I made the poor man’s brioche from The Bread Baker’s Apprentice (BBA Challenge). I served it on Shabbos as challah along with the BBA challah. The side by side taste comparison was interesting.
I made the brioche on Wednesday and the challah on Thrusday, but the brioche tasted moister and fresher. That would be because of the much higher fat content. For the challah I used oil, and for the brioche, to keep it pareve, I used trans-fat free salted margarine and water instead of milk. My husband much preferred the brioche to the challah. Then again, he loves his challah to have more rather than less oil or margarine in it.
The crumb of the brioche was about as eggy as the challah, but had a completely different texture.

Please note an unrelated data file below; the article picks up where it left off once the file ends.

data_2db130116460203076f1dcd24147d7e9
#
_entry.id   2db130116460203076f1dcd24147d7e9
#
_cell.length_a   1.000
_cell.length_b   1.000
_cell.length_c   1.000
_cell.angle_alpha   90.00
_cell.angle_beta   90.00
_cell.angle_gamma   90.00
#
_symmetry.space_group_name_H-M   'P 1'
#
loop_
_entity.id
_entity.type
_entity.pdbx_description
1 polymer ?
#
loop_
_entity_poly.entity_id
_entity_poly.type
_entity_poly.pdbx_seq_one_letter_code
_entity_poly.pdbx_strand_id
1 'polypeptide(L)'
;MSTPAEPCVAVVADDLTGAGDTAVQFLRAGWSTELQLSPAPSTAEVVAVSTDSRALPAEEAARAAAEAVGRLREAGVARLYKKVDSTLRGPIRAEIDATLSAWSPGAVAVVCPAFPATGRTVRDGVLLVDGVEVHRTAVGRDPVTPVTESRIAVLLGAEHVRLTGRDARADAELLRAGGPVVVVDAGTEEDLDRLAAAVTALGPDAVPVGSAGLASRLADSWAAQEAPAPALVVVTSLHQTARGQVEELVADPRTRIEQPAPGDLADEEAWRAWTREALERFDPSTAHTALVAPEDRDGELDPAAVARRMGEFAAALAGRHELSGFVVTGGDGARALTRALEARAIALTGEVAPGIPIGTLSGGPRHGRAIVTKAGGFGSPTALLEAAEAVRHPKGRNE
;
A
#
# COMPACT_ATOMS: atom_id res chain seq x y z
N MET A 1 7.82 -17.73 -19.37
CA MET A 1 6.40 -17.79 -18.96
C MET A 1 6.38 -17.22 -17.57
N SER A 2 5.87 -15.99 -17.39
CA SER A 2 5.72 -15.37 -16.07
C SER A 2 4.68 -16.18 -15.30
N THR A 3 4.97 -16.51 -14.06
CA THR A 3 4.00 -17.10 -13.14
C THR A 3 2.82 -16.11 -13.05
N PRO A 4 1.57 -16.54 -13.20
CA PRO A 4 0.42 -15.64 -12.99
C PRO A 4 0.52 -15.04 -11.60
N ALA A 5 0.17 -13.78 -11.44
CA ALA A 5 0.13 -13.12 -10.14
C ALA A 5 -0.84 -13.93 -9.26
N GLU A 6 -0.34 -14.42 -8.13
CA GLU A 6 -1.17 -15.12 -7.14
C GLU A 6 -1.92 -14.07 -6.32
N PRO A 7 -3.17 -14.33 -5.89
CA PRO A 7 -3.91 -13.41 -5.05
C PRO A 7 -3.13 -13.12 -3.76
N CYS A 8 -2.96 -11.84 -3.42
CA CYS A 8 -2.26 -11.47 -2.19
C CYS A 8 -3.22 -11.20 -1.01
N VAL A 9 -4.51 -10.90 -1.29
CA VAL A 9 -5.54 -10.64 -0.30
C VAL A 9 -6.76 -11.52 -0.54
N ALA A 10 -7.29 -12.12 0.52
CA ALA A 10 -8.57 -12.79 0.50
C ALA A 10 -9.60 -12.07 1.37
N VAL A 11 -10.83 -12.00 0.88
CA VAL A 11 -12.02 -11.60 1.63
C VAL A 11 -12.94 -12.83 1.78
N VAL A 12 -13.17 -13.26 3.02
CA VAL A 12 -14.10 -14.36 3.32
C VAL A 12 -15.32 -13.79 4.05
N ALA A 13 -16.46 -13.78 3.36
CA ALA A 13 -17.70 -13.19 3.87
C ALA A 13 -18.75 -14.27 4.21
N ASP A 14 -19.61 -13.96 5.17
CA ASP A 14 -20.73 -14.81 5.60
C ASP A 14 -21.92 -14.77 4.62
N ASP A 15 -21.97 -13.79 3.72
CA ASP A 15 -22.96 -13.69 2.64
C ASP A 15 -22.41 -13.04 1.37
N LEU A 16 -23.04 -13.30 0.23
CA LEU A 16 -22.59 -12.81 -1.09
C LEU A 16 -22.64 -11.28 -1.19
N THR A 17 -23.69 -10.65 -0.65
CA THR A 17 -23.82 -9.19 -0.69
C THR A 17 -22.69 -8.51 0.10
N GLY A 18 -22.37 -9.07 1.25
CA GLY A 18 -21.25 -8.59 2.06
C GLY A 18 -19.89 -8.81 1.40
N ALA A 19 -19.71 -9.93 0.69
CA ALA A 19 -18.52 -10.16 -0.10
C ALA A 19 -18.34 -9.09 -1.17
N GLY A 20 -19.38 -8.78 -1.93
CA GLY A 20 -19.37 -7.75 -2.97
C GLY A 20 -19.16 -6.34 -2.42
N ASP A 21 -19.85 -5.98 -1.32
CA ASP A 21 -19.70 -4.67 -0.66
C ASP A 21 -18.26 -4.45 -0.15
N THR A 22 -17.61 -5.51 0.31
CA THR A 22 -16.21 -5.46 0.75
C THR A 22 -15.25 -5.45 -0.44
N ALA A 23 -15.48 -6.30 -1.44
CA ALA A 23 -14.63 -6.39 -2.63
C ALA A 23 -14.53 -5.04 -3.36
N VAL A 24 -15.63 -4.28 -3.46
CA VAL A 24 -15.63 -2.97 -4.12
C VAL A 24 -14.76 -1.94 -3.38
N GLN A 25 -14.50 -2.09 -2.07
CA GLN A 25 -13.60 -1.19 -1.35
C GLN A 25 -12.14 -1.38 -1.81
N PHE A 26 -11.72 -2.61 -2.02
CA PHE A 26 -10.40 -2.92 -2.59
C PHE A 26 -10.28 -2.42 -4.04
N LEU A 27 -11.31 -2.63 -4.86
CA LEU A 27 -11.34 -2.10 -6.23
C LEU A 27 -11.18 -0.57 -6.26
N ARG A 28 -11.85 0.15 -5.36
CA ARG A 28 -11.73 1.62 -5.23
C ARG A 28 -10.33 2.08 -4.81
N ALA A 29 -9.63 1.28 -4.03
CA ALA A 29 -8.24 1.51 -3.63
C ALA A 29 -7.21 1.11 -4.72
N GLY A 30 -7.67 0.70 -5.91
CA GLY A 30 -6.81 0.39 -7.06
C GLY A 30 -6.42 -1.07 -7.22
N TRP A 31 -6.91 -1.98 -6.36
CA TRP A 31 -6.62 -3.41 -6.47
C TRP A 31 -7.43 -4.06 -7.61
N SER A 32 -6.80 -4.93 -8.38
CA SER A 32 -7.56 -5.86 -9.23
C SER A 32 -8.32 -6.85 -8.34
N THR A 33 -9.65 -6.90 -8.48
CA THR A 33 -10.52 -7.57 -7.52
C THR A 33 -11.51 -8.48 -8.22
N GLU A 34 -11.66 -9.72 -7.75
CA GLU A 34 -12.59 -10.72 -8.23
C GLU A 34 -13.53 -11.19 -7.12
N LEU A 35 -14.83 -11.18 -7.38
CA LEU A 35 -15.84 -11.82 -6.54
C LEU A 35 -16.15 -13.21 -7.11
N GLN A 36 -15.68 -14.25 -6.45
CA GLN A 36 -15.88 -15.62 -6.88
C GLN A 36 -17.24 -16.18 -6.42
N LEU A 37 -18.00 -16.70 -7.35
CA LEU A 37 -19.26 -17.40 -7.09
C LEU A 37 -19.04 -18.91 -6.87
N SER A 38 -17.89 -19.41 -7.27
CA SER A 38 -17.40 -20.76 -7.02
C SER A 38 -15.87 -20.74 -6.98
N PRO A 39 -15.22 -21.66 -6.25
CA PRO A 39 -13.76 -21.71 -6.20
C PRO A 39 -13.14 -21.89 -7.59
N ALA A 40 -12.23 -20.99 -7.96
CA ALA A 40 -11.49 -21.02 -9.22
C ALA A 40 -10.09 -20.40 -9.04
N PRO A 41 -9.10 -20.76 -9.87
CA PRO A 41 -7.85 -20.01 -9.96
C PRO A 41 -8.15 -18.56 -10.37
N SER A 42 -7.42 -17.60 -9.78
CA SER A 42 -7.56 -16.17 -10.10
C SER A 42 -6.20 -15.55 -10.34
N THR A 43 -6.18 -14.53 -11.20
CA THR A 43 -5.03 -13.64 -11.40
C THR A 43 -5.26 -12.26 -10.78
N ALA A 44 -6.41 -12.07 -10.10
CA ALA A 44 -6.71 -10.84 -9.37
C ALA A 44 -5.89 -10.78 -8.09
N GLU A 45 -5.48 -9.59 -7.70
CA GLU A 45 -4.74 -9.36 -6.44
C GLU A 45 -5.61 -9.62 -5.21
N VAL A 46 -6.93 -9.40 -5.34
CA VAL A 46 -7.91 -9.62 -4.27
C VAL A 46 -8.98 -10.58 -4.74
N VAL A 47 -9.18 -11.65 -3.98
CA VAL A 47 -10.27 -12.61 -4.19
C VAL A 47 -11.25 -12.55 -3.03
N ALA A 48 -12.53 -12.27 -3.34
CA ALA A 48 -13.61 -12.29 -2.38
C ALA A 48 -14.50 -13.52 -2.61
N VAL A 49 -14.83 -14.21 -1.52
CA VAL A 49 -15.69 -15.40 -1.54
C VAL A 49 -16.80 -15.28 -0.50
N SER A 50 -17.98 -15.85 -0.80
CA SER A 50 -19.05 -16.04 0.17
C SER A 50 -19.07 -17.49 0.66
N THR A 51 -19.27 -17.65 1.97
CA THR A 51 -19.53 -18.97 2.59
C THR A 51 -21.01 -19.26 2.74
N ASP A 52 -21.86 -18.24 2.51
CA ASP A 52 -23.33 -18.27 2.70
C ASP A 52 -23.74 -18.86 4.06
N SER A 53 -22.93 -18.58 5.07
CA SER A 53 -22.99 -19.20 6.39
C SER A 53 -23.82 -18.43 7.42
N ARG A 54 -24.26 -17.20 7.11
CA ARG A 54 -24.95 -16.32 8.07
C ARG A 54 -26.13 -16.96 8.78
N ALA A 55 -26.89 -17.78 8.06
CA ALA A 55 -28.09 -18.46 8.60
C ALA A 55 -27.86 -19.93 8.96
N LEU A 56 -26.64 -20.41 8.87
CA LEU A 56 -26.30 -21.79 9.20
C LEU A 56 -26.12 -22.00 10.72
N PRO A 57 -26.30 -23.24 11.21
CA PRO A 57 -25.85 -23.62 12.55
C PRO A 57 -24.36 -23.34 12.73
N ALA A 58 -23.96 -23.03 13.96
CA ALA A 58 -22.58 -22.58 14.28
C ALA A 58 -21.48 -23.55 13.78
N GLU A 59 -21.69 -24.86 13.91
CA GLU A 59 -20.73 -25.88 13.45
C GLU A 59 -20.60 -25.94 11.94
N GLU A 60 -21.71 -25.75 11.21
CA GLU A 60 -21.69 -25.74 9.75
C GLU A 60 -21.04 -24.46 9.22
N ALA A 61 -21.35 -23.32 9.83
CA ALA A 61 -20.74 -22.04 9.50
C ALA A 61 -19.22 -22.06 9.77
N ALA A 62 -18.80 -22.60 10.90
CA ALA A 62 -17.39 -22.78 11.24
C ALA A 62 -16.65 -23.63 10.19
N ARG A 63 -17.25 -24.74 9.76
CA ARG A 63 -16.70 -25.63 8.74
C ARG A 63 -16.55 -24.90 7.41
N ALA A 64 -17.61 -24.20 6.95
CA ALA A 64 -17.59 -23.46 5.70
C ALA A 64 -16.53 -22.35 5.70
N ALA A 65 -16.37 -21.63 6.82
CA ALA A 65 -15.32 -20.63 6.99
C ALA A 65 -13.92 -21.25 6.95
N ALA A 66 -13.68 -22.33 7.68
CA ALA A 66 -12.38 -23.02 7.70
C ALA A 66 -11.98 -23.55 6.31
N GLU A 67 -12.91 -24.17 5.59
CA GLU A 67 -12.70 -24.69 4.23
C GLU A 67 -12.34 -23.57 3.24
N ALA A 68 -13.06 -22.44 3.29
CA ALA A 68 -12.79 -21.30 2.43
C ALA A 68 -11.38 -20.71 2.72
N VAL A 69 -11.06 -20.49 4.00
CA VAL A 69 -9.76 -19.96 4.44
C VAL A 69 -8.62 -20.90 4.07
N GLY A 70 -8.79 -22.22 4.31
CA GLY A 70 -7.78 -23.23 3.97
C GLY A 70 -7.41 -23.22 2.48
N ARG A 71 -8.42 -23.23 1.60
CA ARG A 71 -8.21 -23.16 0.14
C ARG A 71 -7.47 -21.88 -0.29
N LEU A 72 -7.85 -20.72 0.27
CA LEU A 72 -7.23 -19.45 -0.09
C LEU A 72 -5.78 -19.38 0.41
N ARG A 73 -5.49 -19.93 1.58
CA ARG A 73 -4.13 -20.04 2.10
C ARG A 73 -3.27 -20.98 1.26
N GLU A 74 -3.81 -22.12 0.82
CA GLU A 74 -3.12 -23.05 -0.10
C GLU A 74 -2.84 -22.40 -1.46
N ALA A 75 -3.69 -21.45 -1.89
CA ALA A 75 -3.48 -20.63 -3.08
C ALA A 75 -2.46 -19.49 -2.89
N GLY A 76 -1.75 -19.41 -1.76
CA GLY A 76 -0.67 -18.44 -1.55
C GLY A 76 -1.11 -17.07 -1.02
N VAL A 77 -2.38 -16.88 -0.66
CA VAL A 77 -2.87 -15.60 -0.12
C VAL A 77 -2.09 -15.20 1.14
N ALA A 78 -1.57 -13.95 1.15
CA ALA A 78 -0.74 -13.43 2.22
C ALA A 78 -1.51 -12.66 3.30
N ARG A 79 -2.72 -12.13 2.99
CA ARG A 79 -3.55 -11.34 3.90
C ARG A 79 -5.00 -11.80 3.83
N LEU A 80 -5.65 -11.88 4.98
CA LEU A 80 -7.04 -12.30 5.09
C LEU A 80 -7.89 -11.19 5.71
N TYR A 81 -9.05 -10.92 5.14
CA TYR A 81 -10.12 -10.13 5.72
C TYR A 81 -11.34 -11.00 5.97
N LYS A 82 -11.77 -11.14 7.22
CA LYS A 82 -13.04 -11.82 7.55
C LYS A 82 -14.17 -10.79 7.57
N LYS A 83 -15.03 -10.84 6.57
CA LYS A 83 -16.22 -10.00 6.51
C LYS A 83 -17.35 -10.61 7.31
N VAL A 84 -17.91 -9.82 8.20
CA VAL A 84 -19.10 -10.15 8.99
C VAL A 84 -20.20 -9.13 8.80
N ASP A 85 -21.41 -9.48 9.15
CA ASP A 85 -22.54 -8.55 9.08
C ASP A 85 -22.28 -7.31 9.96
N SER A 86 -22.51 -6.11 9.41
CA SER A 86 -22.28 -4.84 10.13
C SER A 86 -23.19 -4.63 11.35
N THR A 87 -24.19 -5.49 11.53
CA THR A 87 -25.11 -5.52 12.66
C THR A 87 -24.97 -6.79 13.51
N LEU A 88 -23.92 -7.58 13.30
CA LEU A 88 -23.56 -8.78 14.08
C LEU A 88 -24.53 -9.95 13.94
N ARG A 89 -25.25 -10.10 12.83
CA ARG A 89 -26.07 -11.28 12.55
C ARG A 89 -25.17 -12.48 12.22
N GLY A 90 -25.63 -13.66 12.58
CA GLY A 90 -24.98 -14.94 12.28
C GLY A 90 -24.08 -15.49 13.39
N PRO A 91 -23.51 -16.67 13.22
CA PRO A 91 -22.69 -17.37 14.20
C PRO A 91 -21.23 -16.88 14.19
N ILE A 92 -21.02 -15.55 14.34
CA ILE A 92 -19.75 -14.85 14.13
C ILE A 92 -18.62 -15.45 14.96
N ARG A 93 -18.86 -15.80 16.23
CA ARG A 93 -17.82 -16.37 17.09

I thought I had adjusted for the saltiness of the margarine, but the brioche was a little on the salty side. But in a good way. My husband and I liked the salt level. On the other hand, I would lower the salt if I was using the brioche for babka or cinnamon rolls or something sweet like that. I cut the added salt in half, thinking that would come out right, but the Earth Balance spread is apparently pretty darn salty.
I shaped my loaves according to directions in Bernard Clayton’s The Breads of France (p. 82) for Brioche Parisienne and Brioche Nanterre. Brioche Nanterre involves small balls being placed in a zig-zag and the Briche Parisienne involves small logs of dough being placed side by side. The Brioche Parisienne baked up into pull apart slices and the Brioche Nanterre baked up into pull apart rolls.
The pull apart slices were very practical–I loved this–but the loaf made from balls was prettier. It looked almost braided. I will try this again with challah dough.